Hello, Saudi Arabia is not another plant, it's just like any other country. You'll meet bad and good people, and as is always the case goods out wight the bads. If you want to have a good relationship with Saudis, please understand the following things. 1- Religion, Islam, is a red line for the majority of them. They're willing to discuss many matters with you regarding their religion, but once they feel you are insulting it, they'll get defensive. So, it's O.K to ask why do you do this or that? but they will not accept saying or implying that this wrong( you could say I disagree). Also, you may have some people who will attack your belief to defend theirs, but again those are rare. 2-Saudis are generous in general. They are raised to be like this as many other Arabs( Being generous is encouraged in the Arabic culture pre-Islam, and Islam has enforced this concept). So, please, when you see us act like this, don't think that we are fools or that we have more money than we need. 3-The majority of Saudi men respects women, and the majority of women doesn't feel oppressed by men. Of course, there are some cases. When men and women in Saudi Arabia discuss the right of women, the majority of them are just trying to have the maximum freedom that the religion has given them. What I am saying is that the standard and the idea of women right is totally different than that of western civilization. As a result, you may use the same term in English " women rights', but the meaning and ramifications are totally different. I again emphasis that Saudi usually judge these matters by their understanding of religion, which could vary from a person to another. 4- Most Saudis extremely love their parents. The mother is usually more loved than the father. 5-Saudi men are Not used to interact with strange women, and of course they get tired when they see a non-modest woman as all men do. The fact that sexes are separated may create this issue, which BTW is widely accepted by both sexes but the argument often come to the extent by which this should be applied. 6-Don't mix things together. Saudis are not Islam. 7-It's common for Saudi students to cheat in test as a mean of helping their friends, even though it's forbidden by religion and Arabic culture. 8-The education system is noticeably weak. 9-When a Saudi invite you to Islam, that's mean s/he really like and wish you all good. Because they truly believe in their religion and that it's the only right path to haven, they'll invite you to it ( don't get confused when you see them ignore some aspects of it, because this is another story) I find myself forced to say that there are goods and bads, and it's your call to know with whom you should interact. Finally, if you are willing to respect their red lines and socialize with them, you'll find many loyal friends. I forget to tell you that it's 5:30 a.m and I haven't slept yet, just in case you wonder why we come to school lazy and late :D. I hope you all enjoy being in Saudi Arabia or teaching Saudis abroad.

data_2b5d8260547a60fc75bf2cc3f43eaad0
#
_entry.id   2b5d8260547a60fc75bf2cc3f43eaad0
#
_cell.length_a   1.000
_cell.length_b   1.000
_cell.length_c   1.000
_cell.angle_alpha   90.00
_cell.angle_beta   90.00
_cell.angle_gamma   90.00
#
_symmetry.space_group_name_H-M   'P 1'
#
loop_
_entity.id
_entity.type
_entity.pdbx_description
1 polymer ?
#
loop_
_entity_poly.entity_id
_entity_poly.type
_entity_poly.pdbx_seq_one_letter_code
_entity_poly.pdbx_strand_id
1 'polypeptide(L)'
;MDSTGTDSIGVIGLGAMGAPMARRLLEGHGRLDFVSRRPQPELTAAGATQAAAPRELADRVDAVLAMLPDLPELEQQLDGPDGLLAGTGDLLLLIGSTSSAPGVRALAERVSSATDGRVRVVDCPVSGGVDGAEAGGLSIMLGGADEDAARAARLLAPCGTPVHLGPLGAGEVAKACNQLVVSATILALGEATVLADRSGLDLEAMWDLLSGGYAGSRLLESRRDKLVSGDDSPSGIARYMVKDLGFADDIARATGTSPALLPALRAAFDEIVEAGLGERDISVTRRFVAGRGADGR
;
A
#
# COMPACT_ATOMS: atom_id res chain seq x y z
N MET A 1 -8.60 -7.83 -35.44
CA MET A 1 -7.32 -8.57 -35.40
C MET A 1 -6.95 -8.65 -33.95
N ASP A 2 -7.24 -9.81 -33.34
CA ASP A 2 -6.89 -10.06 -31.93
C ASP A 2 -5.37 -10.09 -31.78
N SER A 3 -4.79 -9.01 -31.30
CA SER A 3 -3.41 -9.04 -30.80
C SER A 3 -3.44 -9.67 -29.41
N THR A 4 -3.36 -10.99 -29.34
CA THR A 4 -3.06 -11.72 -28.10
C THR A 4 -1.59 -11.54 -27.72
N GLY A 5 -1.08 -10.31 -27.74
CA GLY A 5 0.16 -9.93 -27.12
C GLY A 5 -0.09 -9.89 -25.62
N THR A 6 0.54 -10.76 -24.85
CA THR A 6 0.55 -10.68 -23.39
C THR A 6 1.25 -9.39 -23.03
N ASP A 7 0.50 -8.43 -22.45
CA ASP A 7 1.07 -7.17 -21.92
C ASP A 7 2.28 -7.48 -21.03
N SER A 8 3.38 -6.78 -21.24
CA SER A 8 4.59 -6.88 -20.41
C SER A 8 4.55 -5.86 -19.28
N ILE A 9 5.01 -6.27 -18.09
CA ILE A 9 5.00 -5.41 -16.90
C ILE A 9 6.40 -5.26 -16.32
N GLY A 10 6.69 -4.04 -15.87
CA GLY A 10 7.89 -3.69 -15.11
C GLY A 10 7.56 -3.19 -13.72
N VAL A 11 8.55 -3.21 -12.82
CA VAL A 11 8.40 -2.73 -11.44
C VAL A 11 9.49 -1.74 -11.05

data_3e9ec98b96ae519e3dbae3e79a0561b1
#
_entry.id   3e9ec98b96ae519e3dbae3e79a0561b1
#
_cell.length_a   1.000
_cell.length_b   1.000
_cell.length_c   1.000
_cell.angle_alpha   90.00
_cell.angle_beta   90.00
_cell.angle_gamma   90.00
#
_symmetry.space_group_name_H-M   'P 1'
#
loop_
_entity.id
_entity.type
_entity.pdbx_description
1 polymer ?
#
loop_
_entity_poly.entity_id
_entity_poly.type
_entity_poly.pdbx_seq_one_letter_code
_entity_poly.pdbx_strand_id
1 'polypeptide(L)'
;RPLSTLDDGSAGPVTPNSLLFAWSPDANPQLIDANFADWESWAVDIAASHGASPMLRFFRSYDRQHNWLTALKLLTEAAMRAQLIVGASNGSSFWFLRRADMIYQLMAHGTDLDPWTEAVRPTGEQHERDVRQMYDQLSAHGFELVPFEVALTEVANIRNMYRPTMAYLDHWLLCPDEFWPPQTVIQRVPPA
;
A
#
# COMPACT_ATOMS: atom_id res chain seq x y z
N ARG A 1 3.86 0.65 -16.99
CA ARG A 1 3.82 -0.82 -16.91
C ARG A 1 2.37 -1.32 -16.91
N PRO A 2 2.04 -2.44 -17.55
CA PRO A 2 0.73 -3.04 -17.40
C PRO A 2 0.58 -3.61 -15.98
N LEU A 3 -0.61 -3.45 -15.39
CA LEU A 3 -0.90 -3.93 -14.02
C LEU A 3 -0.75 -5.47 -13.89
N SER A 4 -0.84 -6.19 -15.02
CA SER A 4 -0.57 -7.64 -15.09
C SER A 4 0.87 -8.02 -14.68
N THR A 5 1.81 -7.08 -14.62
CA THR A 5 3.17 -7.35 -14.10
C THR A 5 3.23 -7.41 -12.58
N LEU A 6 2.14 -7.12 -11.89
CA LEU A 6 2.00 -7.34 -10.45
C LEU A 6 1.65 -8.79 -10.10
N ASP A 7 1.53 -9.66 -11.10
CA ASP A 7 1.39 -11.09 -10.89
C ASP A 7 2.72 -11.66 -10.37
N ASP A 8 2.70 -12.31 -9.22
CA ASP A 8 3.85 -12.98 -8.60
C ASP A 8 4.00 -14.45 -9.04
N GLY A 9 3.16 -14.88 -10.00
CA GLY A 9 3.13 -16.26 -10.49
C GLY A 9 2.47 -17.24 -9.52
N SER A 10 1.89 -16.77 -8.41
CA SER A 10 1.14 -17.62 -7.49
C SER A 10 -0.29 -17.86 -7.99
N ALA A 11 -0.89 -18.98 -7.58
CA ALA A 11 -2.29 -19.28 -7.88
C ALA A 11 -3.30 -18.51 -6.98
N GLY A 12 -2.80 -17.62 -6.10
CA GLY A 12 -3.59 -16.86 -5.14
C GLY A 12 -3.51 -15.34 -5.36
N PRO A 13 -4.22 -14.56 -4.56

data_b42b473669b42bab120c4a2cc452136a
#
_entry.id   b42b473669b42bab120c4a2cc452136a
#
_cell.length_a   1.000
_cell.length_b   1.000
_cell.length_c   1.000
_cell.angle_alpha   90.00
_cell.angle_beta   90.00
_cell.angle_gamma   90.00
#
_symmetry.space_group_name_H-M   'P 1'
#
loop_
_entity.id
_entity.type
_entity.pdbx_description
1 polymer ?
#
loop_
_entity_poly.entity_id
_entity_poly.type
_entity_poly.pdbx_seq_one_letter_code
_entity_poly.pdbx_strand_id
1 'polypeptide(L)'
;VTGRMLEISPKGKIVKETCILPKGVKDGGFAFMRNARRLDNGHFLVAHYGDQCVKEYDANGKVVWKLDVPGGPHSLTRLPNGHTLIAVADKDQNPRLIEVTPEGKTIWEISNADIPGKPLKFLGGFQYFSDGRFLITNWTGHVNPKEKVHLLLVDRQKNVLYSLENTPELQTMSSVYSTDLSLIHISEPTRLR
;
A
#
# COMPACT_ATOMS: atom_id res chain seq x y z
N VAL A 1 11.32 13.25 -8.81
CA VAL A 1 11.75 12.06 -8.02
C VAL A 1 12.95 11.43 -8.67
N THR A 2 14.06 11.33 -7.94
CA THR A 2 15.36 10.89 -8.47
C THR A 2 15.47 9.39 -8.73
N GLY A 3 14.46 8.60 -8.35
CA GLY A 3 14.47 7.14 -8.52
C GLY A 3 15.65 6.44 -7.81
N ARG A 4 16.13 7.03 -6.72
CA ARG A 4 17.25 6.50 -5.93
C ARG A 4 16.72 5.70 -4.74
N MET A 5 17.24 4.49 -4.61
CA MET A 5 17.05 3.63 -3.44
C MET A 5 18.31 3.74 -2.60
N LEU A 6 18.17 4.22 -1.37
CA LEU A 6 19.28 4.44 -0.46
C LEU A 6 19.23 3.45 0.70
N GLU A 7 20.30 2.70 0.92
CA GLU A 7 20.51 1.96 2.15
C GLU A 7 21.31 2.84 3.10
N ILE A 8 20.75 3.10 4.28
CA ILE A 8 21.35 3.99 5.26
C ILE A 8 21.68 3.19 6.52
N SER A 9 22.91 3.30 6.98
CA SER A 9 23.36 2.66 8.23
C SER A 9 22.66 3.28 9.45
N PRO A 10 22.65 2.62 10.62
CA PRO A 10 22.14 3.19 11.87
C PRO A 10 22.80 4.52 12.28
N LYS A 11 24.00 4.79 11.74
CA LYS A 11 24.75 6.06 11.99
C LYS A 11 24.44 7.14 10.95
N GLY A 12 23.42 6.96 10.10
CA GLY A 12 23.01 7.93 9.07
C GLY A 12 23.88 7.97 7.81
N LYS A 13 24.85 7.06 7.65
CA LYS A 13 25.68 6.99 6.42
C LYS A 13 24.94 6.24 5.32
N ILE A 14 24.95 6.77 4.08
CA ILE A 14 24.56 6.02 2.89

sana ahmad
Tuesday 1 January 2013, 8:29 am
this is exactly what i feel. I was reading this and felt that i want to say these things.I am teaching english in Jazan university. I had observed the students and there behavior,and I feel that your observation is correct

Scherazad Falcon
Tuesday 26 February 2013, 12:54 am
thank you so much for sharing your information. as a weekend performer, i interact a lot with saudi students studying english and enjoy learning about their culture. most of them have treated me with much kindness and i have learned to love them and appreciate them. i look forward someday to perhaps having a home where i can take in saudi students who are studying english, as many of the saudi's i interact with are in the u.s. studying english. again, than you for the insightful information.

Neri Reyes
Friday 15 June 2012, 3:57 pm
thank you all for these very helpful information..right now i'm trying to create lesson plans on teaching english to saudi students.i'd really like to know if you can give me some advice on what other activities i could use and on what other topics that i should definitely avoid during discussions and such?....

Monday 3 March 2014, 4:02 am
I had been teaching in Oman since 1996 and I love my students and enjoy teaching them. I find it easy to tackle with Omanis compared to the Indian counterparts....